Moderators of the response to deep TMS for smoking addiction

Roman Gersner, Noam Barnea-Ygael, Aron Tendler

Research output: Contribution to journalArticlepeer-review

2 Scopus citations


Introduction: Deep repetitive transcranial magnetic stimulation (Deep TMS™) was recently cleared by the FDA as a short-term treatment for smoking cessation. However, it is unknown which participants are more likely to benefit from the treatment. Methods: We evaluated the data from the published randomized controlled trial of 262 participants 22–70 years old that led to the FDA clearance to characterize demographic and smoking history factors that moderate Deep TMS treatment efficacy. The current analysis included 75 completers in the active TMS group and 94 completers in the sham TMS group. Results: We found that participants younger than 40 had four times the quit rate than those older than 40. Additionally, participants who quit following treatment smoked 10 years less than non-quitters. Moreover, Caucasian participants had two times the quit rate than African–American participants. Strikingly, participants with more than 12 years of education had 7 times the quit rate than participants with less education. Conclusion: Three weeks of Deep TMS has a higher smoking addiction quit rate in participants who are younger, more educated, Caucasian and with less extensive smoking history. Participants who are older, with less education and more extensive smoking history may need a longer treatment course and/or combined treatment modalities. Potential reasons may be related to the challenges of inducing neuronal modifications in those with greater physical and psychological dependence. Further investigation is warranted.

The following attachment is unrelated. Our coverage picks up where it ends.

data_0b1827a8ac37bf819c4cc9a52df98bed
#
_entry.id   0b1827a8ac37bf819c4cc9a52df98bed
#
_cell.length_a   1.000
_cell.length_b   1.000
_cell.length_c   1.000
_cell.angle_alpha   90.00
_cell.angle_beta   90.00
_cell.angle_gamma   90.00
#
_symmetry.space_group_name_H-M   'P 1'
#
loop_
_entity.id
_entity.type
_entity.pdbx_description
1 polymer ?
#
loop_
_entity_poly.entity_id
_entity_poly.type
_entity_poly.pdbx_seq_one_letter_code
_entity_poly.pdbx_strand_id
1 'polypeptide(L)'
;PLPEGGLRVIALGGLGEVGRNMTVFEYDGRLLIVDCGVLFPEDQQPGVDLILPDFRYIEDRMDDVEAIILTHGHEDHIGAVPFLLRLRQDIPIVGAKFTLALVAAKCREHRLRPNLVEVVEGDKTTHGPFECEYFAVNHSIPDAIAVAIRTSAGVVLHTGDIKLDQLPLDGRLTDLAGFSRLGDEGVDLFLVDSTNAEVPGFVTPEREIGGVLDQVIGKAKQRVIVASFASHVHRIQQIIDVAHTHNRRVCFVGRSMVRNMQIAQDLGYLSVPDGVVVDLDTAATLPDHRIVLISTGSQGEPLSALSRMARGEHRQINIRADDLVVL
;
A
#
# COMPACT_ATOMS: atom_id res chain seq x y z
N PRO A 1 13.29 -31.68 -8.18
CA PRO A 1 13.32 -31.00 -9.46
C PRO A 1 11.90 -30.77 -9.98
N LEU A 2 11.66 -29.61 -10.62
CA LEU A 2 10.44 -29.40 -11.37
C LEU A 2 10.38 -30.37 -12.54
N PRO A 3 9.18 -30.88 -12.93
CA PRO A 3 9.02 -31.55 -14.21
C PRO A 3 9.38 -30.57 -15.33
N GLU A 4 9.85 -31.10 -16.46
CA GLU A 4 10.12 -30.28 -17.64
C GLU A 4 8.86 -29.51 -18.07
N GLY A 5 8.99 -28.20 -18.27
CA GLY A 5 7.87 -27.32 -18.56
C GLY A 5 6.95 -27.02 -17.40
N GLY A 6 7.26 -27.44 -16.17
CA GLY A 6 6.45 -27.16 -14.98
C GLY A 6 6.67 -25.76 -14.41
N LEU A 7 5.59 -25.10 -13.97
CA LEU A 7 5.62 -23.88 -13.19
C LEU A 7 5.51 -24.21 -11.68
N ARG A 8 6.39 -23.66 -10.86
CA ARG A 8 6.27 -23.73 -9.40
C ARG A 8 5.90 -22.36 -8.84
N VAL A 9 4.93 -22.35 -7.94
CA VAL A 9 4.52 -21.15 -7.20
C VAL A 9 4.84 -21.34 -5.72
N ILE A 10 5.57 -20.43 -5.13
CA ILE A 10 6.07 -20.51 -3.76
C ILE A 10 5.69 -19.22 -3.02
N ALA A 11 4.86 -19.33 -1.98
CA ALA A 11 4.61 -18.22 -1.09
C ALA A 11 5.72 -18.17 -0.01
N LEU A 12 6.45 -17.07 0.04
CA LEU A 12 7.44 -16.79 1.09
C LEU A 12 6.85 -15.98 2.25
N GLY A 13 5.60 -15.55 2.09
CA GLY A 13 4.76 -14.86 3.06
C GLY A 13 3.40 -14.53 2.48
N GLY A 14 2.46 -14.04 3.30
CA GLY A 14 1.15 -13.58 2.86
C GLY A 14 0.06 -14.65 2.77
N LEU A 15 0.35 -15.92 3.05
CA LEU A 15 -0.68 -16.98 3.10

Original languageEnglish
Article number1079138
JournalFrontiers in Psychiatry
StatePublished - 9 Jan 2023


  • deep TMS
  • moderator
  • predictor
  • rTMS (repetitive transcranial magnetic stimulation)
  • smoking cessation

ASJC Scopus subject areas

  • Psychiatry and Mental health


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